Are jarring details fit for obit?
I CAN understand why people who knew the Rev. Gilbert Phinn were upset by the Globe's handling of his Feb. 22 obituary. It's unsettling to see a beloved priest, especially one as dedicated as Phinn, linked with the Catholic Church sexual abuse story.
There, in the ninth paragraph of an otherwise positive account, was a description of how Phinn, as archdiocese personnel director 23 years ago, reportedly told a priest with a history of sexual abuse to keep his past a secret from the pastor when assigned to a new parish. The exchange was originally reported in 2002.
Those who knew Phinn were hurt and angered by what they saw as a very cheap shot. It dominated conversation at his wake and standing-room-only funeral, attendees reported. Here in the ombudsman's office the issue sparked far more outcry than any other obituary during my three-year tenure, with most complaints from Milton, where Phinn served most recently at St. Elizabeth's.
The issue became more than just one obituary; it was, some readers said, fresh evidence of anti-Catholic bias. For them, it deepened a troubling divide.
''People were looking for a little comfort in that obituary, and instead this was a slap in the face," said Joseph Coughlin. Whatever Phinn may have once said to an errant priest ''had nothing to do with his life's work and there was no point bringing it up in an obituary," said Barbara Bacci. Said Ken Foscaldo, ''The Globe did a good job exposing the priest scandal, but at some point it goes beyond the bounds" -- in this case by needlessly hurting ''a good man." They spoke for many others.
I sympathize with readers bothered by the reference; it was jarring. But I am also bothered by the prospect that the Globe would return to the days when obituaries were just eulogies in print.
Obituary editor Scott Helman says he is sorry if readers were offended, but ''first and foremost . . . obituaries are news stories" and it would have been dishonest not to include the reference.
''Father Phinn played some role in a clergy abuse scandal that has touched countless people within the Boston Archdiocese and Catholic community. Had we not mentioned it, wouldn't that be an affront to all those hurt by the scandal?" he asks. To ignore pertinent details about someone's past, he says, ''would undermine the mission of the paper."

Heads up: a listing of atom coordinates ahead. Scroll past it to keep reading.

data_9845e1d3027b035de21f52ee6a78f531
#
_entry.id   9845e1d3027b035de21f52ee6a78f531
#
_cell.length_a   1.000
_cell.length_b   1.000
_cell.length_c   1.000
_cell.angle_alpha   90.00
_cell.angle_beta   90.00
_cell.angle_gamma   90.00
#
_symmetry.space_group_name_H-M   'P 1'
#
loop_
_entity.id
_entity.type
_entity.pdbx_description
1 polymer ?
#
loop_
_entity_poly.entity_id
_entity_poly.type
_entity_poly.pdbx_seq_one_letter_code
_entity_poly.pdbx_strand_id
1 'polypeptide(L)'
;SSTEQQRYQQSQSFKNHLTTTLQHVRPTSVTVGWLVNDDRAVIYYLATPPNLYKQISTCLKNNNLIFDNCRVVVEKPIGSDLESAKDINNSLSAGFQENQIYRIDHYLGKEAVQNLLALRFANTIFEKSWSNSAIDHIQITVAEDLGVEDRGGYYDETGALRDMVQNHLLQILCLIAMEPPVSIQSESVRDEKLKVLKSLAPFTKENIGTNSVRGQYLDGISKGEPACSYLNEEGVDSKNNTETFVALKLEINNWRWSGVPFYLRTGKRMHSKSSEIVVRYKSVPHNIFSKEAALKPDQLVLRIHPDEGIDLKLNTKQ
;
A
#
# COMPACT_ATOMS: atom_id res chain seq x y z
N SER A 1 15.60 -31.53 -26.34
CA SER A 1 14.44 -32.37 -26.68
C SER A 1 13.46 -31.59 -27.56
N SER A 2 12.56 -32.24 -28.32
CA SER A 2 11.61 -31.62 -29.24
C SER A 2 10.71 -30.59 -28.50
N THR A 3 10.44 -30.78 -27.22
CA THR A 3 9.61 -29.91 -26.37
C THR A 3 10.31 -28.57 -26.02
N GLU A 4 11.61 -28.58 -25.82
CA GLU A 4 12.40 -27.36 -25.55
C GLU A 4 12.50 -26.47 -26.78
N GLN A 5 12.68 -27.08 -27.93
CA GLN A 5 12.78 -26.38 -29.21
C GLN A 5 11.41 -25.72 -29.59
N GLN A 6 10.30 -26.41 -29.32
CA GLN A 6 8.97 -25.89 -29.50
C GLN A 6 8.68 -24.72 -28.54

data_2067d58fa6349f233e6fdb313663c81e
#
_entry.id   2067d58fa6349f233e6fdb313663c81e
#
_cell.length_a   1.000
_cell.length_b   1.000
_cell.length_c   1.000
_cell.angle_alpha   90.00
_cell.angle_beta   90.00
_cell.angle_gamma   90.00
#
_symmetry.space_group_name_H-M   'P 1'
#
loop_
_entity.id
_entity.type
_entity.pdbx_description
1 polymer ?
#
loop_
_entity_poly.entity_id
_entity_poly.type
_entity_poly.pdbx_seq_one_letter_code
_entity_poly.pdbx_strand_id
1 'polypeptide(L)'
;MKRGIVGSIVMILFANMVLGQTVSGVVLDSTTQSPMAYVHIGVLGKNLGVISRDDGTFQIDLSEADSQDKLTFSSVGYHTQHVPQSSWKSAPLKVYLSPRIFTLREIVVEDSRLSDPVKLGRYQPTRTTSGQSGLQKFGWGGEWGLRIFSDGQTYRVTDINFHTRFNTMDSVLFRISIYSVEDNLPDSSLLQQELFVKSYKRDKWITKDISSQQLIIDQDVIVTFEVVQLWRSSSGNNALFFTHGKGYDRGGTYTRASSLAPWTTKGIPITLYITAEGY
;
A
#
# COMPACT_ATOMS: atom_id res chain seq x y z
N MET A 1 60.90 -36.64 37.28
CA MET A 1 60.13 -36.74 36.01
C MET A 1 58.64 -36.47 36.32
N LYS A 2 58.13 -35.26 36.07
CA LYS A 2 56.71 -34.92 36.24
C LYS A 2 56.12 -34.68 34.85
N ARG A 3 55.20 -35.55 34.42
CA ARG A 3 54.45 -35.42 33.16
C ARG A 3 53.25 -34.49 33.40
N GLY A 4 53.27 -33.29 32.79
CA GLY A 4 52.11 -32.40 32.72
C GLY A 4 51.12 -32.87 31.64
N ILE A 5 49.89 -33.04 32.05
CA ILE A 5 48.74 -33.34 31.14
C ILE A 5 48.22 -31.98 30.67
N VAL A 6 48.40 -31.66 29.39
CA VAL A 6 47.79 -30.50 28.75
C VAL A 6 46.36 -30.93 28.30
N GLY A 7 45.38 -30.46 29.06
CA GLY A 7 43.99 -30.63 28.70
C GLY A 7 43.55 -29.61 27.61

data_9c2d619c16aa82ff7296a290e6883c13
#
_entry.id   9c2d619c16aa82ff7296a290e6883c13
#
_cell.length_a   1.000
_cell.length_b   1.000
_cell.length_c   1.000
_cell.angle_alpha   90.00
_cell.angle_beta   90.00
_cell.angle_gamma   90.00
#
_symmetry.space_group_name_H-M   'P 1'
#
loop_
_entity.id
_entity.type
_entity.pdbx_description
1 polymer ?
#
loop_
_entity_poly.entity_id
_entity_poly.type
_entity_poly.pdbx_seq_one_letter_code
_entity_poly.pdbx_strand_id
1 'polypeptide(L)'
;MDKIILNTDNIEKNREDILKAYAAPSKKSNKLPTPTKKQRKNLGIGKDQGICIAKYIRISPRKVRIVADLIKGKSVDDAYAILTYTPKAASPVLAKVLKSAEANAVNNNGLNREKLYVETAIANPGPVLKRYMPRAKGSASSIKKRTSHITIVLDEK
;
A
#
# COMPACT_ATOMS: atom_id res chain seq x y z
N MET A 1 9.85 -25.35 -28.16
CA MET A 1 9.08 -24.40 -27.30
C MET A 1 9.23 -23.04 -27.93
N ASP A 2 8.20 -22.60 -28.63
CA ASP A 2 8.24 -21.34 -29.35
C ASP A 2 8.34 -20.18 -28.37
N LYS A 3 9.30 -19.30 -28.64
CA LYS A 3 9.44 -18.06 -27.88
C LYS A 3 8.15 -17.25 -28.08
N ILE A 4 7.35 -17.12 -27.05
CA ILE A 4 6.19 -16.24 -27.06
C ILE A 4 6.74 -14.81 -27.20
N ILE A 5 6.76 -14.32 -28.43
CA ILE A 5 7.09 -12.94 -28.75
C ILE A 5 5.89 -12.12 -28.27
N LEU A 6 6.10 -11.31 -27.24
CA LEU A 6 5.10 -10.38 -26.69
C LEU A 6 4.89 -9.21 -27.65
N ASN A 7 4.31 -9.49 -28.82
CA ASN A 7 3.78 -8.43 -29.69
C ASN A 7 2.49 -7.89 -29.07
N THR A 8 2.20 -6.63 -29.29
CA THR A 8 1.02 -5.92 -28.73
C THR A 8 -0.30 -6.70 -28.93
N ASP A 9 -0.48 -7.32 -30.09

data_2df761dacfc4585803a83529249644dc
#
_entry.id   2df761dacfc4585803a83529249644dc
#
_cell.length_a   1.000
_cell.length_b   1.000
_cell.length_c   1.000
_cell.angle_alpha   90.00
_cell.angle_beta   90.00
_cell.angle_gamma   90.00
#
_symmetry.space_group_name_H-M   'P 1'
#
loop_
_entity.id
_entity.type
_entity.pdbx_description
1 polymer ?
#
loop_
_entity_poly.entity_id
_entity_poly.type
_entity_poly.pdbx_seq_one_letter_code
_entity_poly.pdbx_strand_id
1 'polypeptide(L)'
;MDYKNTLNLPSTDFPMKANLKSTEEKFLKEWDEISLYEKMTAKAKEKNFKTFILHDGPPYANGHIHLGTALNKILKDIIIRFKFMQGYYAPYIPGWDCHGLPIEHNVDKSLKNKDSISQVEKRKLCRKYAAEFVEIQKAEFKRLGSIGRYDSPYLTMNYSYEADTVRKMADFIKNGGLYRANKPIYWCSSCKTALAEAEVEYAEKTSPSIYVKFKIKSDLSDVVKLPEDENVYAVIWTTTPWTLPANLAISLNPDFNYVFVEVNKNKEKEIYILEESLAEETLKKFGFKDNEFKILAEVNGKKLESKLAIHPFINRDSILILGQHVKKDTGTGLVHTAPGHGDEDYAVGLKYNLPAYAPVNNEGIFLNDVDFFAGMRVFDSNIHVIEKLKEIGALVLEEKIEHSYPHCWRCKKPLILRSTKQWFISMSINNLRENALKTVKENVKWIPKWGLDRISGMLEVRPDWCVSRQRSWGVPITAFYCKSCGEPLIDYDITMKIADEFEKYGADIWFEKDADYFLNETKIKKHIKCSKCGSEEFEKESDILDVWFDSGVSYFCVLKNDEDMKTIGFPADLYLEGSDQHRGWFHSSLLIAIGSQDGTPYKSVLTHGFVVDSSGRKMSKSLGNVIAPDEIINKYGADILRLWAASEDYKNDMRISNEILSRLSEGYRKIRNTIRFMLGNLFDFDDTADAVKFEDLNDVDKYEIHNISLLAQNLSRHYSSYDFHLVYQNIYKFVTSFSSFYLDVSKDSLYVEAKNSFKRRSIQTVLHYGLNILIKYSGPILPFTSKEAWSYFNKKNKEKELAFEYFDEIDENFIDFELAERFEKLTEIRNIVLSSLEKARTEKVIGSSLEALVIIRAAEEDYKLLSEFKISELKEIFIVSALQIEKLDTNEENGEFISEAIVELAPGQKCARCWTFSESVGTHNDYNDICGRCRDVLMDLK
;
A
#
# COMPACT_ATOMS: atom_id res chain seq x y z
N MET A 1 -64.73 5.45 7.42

Yes, but if this particular abuse reference was worth including -- and it's arguable -- more sensitivity and context were required.
The obituary should have noted that Phinn, as clergy personnel director, first urged the archdiocese to restrict the accused pedophile priest, the Rev. Robert M. Burns, to duty as a convent chaplain, so he would not be near children. When Burns was assigned to a parish anyway and, sources said, Phinn told Burns to keep his past secret from the new pastor, Phinn was following archdiocesan direction. (Asked in 2002 about that exchange, Phinn said simply, ''I prefer not to discuss it.")
The obituary might also have noted that Burns went on to become one of the most serious clergy sex offenders and was convicted of sexual assault, jailed, and defrocked. Knowing that would have helped readers make sense of the reference.
Globe Editor Martin Baron said Phinn's ''role in the archdiocese's biggest scandal was clumsily handled and should have included more context. Still, it's important to remember that obituaries are meant to capture the totality of someone's life and not meant to exclude the more difficult or controversial moments."
These issues will resurface -- many clergy from the era of worst abuse have grown old -- and the Globe should reflect now on what level of involvement is obituary-worthy.
Last November the Globe learned that technology reporter Hiawatha Bray was posting his political views on a web log. The editors warned him not to continue. Even with no explicit Globe rules at that point governing what's OK in the largely uncharted, semi-public/semi-private world of blogging, Bray's anti-Kerry and pro-Bush rhetoric was at odds with the impartiality expected of journalists. Bray agreed to stop.
End of story -- until last week, when a liberal online media watchdog group reported what Bray had written. That brought dozens of angry e-mails to this office; some said fire Bray.
Responds Baron: ''Mr. Bray is a technology reporter and did not cover the presidential campaign, other than a minor technology-related story on very rare occasions. That said, his blog postings were inappropriate and in violation of our standards." Thus, the November warning.
Said Bray: ''I don't cover politics for the Globe and figured that gave me a fair amount of leeway. I'm a lowly tech writer; who'd care what I thought about the election? Turns out, a lot of people did."
''I make no apology . . . for my opinions. But I do apologize for expressing them in a venue that might lead some to suppose that my employers share them."
The ombudsman represents the readers. Her opinions and conclusions are her own. Phone 617-929-3020 or, to leave a message, 929-3022. Our e-mail address is email@example.com.